Odessa Woolfolk is known for her work as an educator, public administrator, and civic activist.
Woolfolk was born in the Titusville community of Birmingham, she graduated from the famed A. H. Parker High School then earned a BA in history and political science at Talladega College and an MA in urban studies at Occidental College in California. She later furthered her graduate studies at the University of Chicago and was a National Urban Fellow at Yale University.
After completing her education, Woolfolk began her career as a teacher at Birmingham’s Ullman High School. She later moved into public policy work with the Urban Reinvestment Task Force, Washington, D.C.; New York State Urban Development Corporation, New York City; YWCA, Utica, N.Y.; and Arbor Hill Community Center and Inter-Racial Council, Albany, N.Y.
She returned to Alabama, her hometown, as an executive director of the Birmingham Opportunity Industrialization Center and associate executive director of the Jefferson County Committee for Economic Opportunity. For twenty-one years, she served the University of Alabama at Birmingham as director of the Center for Urban Affairs; lecturer in political science and public affairs; staff associate, Center for International Programs; and Assistant to the President for Community Relations.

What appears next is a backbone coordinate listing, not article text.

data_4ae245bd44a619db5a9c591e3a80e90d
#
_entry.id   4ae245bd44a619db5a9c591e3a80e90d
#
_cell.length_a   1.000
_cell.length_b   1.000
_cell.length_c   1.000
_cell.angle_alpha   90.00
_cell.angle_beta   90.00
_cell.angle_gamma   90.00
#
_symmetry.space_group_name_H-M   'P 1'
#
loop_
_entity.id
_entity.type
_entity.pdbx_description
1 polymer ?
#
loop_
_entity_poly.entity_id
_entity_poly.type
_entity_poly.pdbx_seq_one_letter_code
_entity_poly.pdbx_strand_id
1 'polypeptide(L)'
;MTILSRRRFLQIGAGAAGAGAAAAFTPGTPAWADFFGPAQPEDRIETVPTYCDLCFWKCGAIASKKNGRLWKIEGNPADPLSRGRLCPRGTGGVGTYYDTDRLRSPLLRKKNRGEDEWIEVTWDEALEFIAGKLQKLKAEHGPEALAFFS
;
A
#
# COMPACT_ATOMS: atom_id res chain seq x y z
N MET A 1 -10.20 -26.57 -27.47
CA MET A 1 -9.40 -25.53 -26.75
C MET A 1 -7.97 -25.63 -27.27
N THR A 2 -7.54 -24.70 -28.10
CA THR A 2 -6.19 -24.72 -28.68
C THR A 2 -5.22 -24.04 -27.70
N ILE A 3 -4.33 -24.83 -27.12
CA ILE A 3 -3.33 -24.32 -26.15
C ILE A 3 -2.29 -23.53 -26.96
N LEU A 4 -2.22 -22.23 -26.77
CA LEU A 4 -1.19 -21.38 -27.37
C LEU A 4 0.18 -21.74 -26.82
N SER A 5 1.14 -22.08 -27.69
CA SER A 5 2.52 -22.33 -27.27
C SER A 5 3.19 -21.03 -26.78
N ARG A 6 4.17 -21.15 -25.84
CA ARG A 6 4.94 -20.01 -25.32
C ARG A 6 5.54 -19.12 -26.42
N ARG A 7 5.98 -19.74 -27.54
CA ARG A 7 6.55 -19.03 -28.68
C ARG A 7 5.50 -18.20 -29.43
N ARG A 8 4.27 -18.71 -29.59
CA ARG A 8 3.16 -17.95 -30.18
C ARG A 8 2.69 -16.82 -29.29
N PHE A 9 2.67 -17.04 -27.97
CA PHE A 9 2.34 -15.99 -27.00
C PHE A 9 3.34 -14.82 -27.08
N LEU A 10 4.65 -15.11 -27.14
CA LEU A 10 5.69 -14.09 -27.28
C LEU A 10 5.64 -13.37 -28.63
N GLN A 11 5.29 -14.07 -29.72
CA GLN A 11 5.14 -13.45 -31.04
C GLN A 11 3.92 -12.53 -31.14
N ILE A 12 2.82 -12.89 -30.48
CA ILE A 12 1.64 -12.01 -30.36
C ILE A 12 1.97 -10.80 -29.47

Woolfolk is recognized as the driving force behind the building of that internationally recognized museum depicting the struggles and victories of the American civil rights movement. Her many other accolades include receiving the UAB Honorary Alumni Award, Outstanding Faculty Award, and President’s Medal. She was honored by the mayor and city council with induction into the Birmingham Gallery of Distinguished Citizens, and she has received honorary doctorates from her alma mater, Talladega College, from the University of the South in Tennessee, and from Birmingham-Southern College.